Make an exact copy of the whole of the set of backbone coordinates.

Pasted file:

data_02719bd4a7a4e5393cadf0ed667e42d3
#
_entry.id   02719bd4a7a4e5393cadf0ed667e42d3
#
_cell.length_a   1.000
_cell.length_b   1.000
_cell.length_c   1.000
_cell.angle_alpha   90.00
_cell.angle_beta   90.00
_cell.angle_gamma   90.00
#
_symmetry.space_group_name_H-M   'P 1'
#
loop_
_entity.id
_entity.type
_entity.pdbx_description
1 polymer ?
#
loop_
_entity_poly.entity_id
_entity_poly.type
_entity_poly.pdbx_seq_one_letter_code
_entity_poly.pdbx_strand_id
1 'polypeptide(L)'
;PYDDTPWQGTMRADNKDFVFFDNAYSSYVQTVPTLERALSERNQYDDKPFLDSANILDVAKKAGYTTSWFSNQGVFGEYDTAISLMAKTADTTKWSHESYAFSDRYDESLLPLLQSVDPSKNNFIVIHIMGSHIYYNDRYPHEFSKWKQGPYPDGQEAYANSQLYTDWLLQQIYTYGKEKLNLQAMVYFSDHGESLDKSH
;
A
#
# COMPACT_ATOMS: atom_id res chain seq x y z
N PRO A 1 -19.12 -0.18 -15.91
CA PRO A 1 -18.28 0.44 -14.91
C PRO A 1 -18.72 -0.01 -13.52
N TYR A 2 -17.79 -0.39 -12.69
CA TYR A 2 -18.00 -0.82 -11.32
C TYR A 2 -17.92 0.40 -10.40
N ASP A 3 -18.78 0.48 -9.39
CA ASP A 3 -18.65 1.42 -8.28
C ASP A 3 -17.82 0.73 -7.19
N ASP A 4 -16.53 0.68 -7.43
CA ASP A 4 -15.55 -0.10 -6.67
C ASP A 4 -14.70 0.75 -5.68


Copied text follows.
data_02719bd4a7a4e5393cadf0ed667e42d3
#
_entry.id   02719bd4a7a4e5393cadf0ed667e42d3
#
_cell.length_a   1.000
_cell.length_b   1.000
_cell.length_c   1.000
_cell.angle_alpha   90.00
_cell.angle_beta   90.00
_cell.angle_gamma   90.00
#
_symmetry.space_group_name_H-M   'P 1'
#
loop_
_entity.id
_entity.type
_entity.pdbx_description
1 polymer ?
#
loop_
_entity_poly.entity_id
_entity_poly.type
_entity_poly.pdbx_seq_one_letter_code
_entity_poly.pdbx_strand_id
1 'polypeptide(L)'
;PYDDTPWQGTMRADNKDFVFFDNAYSSYVQTVPTLERALSERNQYDDKPFLDSANILDVAKKAGYTTSWFSNQGVFGEYDTAISLMAKTADTTKWSHESYAFSDRYDESLLPLLQSVDPSKNNFIVIHIMGSHIYYNDRYPHEFSKWKQGPYPDGQEAYANSQLYTDWLLQQIYTYGKEKLNLQAMVYFSDHGESLDKSH
;
A
#
# COMPACT_ATOMS: atom_id res chain seq x y z
N PRO A 1 -19.12 -0.18 -15.91
CA PRO A 1 -18.28 0.44 -14.91
C PRO A 1 -18.72 -0.01 -13.52
N TYR A 2 -17.79 -0.39 -12.69
CA TYR A 2 -18.00 -0.82 -11.32
C TYR A 2 -17.92 0.40 -10.40
N ASP A 3 -18.78 0.48 -9.39
CA ASP A 3 -18.65 1.42 -8.28
C ASP A 3 -17.82 0.73 -7.19
N ASP A 4 -16.53 0.68 -7.43
CA ASP A 4 -15.55 -0.10 -6.67
C ASP A 4 -14.70 0.75 -5.68